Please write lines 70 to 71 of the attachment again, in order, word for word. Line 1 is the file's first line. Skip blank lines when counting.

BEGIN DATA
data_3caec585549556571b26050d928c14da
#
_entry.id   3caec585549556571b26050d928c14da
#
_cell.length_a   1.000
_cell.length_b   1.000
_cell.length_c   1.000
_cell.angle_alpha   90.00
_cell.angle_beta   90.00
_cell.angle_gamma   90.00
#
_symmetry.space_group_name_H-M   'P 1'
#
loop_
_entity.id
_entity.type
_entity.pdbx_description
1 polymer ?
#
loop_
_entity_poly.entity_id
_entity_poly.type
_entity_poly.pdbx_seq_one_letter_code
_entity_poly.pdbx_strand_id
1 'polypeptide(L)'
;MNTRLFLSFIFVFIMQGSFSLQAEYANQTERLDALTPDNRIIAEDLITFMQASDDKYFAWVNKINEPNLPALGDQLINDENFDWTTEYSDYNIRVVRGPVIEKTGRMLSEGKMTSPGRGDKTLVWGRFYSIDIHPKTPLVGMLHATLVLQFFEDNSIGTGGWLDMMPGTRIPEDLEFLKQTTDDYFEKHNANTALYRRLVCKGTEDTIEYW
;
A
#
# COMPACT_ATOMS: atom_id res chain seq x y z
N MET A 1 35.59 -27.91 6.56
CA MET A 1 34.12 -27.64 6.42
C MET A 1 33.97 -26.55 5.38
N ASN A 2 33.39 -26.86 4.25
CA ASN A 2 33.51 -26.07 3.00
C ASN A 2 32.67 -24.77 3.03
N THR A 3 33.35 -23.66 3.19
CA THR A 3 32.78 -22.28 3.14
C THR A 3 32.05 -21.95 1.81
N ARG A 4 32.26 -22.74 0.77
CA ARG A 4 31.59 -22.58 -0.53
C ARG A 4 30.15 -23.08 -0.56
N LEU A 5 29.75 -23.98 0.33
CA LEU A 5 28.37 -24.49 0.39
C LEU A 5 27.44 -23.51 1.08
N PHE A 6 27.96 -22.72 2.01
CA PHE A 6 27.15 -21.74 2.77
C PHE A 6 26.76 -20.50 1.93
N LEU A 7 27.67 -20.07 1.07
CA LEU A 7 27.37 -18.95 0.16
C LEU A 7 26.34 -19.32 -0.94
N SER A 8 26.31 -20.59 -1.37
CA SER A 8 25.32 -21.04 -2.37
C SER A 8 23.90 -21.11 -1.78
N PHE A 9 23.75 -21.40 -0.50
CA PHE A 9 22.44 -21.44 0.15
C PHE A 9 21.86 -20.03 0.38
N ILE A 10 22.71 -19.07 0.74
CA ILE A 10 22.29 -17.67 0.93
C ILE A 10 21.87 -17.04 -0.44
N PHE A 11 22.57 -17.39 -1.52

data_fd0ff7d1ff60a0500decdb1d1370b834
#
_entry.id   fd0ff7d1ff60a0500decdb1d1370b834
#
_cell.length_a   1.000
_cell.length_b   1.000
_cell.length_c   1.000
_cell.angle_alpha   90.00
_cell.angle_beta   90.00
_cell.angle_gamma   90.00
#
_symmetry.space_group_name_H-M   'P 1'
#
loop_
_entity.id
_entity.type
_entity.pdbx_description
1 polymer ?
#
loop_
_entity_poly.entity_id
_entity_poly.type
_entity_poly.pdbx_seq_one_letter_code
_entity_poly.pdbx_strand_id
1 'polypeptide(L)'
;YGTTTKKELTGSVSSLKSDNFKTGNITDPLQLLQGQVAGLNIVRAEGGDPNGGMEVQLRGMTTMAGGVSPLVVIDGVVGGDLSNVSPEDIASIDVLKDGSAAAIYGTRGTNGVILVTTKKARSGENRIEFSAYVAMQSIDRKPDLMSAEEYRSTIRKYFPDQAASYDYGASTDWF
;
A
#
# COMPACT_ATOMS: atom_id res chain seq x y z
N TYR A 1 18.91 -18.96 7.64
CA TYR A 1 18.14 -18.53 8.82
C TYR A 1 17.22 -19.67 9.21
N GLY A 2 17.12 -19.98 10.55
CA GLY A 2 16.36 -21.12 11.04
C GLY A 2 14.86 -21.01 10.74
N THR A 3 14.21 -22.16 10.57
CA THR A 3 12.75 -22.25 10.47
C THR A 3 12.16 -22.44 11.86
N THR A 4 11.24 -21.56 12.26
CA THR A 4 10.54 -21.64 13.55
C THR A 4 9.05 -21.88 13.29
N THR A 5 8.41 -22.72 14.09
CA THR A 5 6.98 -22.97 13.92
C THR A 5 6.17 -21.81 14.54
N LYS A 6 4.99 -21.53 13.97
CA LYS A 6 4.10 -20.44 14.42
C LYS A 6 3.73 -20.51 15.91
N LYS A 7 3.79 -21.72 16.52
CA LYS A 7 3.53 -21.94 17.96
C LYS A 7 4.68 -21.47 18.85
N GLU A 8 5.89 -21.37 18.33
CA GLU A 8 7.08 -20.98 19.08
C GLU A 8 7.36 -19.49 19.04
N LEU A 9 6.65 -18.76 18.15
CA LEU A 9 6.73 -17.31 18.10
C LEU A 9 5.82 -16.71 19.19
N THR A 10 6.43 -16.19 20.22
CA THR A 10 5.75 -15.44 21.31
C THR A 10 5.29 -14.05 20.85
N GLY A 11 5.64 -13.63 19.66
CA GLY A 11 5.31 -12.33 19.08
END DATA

_cell.angle_beta   90.00
_cell.angle_gamma   90.00